Marie Cooper and Bob Andrew from the Kerby Centre look for a seat through the sea of “lounge Lizards” at a
Calgary Transit press conference on their new ad campaign bringing awareness to the need for basic manners.
Stuart Dryden/Calgary Sun/QMI Agency
If only the reality was as adorable as a Lounge Lizard, Funky Ferret or Chatty Chihuahua.
Sadly, the cartoon mascots of Calgary Transit’s new etiquette campaign are among the only charming characters riding the system these days — and the brutal manners and bad hygiene of actual passengers has forced transit officials to re-emphasize what should be obvious.
Give your seat up to elderly, disabled and pregnant passengers; don’t blast your music or loudly gab into your phone; stop blocking doors and aisles; and perhaps most vital of all, buy some deodorant.
Such is the sad state of modern manners that transit officials have been forced to print posters and adopt cute cartoon characters, in hopes of improving rancid behaviour aboard buses and trains.
Diplomatically, they say the campaign is only for certain passengers — a minority, of course.
But anyone who rides the crowded rails and buses knows the truth, that good manners and concern for others is fast becoming as rare as an empty seat at rush hour, or a sober passenger on the final Friday night train.
“I think it’s fantastic and I think it’s necessary,” said Maria Doll, a Calgary-based expert on manners.
“People have lost that basic sense of how to interact with other people.”
Doll, a certified etiquette consultant at Leadership Matters, says the deterioration of decency and manners in public settings is something that fascinates her — and she says the answer is at our fingertips.
“I’ve been pondering that as an etiquette trainer and wondering why that is,” said Doll.
“The one thing that really comes to mind is we are so attached to our gadgets and devices, that our sense of situational awareness decreases.”
Thus, the smartphone salvation of every daily transit user — that ability to escape into a digital realm where the creepy guy in the next seat isn’t staring at you and no one is nodding off on your shoulder — is also the undoing of manners.
Doll says people may not even mean to be rude, but the bubble of oblivion provided by iPhones, Kobos and the like is also the reason we don’t notice the granny struggling to stand, or realize our personal entertainment is annoying to others.
“We’re so busy talking and texting, we’re not aware that what we’re doing is bothering other people, or that there’s someone disabled and I should give up my seat, or my conversation is too loud and maybe others don’t want to hear,” said Doll.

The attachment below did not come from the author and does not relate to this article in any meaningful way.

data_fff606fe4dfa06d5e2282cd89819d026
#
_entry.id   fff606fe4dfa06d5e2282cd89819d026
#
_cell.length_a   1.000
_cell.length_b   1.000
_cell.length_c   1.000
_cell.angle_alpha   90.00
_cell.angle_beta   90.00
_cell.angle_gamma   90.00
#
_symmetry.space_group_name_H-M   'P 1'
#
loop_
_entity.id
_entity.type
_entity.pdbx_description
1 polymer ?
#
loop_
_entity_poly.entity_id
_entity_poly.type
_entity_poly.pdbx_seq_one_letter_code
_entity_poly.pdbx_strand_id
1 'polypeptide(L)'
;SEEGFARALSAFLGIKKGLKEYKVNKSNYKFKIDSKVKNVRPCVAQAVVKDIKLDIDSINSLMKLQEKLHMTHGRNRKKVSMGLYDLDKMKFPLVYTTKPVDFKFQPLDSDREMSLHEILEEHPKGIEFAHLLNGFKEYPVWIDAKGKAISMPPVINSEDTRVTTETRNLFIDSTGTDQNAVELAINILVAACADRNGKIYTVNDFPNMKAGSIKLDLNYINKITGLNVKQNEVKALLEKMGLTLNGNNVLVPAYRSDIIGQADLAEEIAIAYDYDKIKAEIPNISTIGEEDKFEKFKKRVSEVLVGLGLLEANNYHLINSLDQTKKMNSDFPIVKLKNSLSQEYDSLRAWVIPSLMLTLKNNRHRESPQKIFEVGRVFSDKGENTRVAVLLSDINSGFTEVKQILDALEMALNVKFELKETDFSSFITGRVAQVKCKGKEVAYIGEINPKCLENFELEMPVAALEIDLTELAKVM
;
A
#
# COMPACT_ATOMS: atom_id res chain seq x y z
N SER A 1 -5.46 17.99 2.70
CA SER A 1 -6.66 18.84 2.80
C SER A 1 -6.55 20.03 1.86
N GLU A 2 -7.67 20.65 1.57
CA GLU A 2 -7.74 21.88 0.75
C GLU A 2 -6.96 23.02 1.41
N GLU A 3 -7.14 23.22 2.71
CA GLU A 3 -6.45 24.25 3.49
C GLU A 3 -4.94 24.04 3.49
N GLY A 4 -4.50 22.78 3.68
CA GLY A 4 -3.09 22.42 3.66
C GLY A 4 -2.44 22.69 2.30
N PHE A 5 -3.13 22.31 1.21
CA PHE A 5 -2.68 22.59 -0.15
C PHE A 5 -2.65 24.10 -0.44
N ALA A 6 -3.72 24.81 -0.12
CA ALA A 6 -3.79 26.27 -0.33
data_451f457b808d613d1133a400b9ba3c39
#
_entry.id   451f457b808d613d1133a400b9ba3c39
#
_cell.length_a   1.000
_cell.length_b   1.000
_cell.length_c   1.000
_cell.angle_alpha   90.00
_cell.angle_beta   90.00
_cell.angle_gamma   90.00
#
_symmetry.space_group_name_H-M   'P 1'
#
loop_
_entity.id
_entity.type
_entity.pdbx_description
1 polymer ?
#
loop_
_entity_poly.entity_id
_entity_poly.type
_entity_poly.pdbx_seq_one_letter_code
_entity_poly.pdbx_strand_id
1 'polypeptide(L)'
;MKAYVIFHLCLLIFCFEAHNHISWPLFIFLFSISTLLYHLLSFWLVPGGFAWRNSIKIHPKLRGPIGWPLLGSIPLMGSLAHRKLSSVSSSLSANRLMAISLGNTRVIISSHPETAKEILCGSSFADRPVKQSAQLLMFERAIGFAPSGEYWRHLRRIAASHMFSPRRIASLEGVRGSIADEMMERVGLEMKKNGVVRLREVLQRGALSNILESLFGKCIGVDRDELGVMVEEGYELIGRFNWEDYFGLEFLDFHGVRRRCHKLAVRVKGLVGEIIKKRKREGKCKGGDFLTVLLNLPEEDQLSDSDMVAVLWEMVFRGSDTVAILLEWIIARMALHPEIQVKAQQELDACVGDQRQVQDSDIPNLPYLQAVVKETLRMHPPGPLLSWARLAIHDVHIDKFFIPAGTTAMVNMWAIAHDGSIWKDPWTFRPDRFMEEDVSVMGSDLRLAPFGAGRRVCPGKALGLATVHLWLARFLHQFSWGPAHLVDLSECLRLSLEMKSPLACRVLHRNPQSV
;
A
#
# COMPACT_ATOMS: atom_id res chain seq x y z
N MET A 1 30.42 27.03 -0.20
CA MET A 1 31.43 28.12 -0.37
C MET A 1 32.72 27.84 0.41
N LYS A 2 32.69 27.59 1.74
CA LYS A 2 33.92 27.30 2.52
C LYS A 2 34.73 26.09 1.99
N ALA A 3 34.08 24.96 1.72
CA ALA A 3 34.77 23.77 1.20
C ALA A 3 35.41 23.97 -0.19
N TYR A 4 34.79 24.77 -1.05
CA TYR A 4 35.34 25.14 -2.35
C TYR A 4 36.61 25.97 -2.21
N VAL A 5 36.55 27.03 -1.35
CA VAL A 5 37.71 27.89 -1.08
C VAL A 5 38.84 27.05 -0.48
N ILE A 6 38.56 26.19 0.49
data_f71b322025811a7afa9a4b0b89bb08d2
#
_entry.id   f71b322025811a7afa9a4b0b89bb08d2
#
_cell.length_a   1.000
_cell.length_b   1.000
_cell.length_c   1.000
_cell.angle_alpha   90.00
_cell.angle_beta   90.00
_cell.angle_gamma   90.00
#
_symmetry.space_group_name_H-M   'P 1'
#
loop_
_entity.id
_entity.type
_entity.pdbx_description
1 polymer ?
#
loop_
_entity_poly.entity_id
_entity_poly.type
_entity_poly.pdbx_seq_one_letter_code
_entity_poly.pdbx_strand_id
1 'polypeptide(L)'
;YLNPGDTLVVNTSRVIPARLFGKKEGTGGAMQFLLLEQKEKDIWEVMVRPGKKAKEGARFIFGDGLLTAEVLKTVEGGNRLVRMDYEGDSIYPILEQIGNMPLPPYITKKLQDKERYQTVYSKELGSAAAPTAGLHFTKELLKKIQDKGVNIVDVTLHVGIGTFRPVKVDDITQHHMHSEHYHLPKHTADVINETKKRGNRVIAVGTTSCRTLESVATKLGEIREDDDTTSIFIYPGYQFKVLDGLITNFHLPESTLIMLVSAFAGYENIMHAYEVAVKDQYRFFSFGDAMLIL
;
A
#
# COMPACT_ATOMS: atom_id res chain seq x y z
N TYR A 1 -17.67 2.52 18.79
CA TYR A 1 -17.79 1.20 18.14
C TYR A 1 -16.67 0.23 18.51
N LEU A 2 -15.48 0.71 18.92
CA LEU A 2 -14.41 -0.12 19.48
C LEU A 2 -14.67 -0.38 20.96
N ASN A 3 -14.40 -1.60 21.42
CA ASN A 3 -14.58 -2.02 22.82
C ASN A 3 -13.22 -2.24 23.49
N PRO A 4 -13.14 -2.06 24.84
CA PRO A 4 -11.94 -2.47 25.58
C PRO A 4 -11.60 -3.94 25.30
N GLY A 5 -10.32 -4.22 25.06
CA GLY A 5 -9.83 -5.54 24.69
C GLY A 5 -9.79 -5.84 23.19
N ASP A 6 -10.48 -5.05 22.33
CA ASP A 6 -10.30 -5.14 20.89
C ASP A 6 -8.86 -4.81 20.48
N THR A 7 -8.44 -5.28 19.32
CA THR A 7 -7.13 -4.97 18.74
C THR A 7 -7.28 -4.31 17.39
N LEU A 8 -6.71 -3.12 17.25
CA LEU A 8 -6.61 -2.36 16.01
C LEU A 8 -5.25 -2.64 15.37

That explains bad manners — poor hygiene is a little harder to understand, and to stomach.
Both are part of the year-long Calgary Transit campaign, which will see particular peeves rolled out one at a time, which matching cartoon mascots to make the point: Hungry Hamster, Disco Dog, Blocking Bunny, Birdy Big Bags and Crowding Kitty will follow.
“Generally Calgary Transit customers are excellent customers but there are times where we have some challenging activities on our buses and trains,” said Doug Morgan, director of Calgary Transit.
“We just want to put a reminder out there and let them know some of the things that irritate other customers like loud headphones or not giving up priority seating.
The price is certainly right, given that Calgary Transit borrowed the entire campaign from Vancouver’s TransLink system, and only had to cover costs for printing the posters.
Seniors say the reminder to surrender seats to those who can’t stand for long distances is worth it’s weight in gold.
“That is so gratifying to hear — I think youngsters aren’t being taught to respect seniors anymore,” said Ruth Maria Adria, spokeswoman for Elder Advocates of Alberta.
Marie Cooper, who volunteers at the Kerby Centre, has been riding Calgary Transit since 1955 and applauds the campaign.
“It never hurts for people to learn and think of things from the other side of the fence — one day maybe they will be needing a seat,” she said.
On Twitter: @SUNMichaelPlatt
– with files from Katie Schneider
Tags: Calgary Sun
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